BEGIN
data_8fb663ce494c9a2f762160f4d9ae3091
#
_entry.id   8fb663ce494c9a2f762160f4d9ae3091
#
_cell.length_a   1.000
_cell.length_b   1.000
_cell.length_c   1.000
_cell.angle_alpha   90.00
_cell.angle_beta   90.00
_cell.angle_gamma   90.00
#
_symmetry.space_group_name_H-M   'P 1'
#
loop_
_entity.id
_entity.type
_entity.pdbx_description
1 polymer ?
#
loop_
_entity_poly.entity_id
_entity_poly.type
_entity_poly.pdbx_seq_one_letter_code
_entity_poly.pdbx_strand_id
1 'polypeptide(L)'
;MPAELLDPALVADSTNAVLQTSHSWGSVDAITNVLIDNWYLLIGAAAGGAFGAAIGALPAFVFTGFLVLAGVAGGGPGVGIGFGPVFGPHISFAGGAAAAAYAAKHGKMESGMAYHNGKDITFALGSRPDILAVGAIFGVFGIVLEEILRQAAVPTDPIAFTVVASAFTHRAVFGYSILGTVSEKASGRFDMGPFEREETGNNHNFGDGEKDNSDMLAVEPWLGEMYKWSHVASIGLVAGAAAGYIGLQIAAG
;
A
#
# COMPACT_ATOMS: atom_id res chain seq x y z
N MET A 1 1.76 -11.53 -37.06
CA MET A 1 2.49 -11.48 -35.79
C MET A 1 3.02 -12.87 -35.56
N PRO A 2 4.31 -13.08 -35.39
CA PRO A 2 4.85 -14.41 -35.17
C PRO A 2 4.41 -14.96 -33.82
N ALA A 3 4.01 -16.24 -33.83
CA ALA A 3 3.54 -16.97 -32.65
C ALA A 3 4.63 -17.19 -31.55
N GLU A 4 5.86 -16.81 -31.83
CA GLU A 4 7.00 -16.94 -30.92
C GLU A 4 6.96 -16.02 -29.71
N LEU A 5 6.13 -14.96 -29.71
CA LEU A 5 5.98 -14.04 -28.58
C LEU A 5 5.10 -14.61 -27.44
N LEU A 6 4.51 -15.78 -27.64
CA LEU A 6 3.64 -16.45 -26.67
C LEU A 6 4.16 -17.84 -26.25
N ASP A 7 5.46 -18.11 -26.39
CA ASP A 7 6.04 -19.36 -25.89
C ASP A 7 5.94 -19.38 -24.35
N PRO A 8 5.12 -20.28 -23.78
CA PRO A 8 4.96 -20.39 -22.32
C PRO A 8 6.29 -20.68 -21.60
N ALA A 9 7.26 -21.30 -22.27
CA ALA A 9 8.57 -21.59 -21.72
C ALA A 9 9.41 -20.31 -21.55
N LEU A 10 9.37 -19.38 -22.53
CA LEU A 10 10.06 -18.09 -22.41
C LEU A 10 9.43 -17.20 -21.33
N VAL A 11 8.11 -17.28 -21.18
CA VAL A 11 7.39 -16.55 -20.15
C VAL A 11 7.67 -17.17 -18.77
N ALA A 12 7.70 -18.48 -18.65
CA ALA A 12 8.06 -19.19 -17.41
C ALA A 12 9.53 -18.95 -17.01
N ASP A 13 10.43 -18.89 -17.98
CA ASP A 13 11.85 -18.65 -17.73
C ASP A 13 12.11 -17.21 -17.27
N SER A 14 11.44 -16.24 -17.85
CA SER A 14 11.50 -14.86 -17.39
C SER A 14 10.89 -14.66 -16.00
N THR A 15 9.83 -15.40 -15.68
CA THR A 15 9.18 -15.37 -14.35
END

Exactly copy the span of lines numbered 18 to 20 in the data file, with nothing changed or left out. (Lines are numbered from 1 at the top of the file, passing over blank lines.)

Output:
1 polymer ?
#
loop_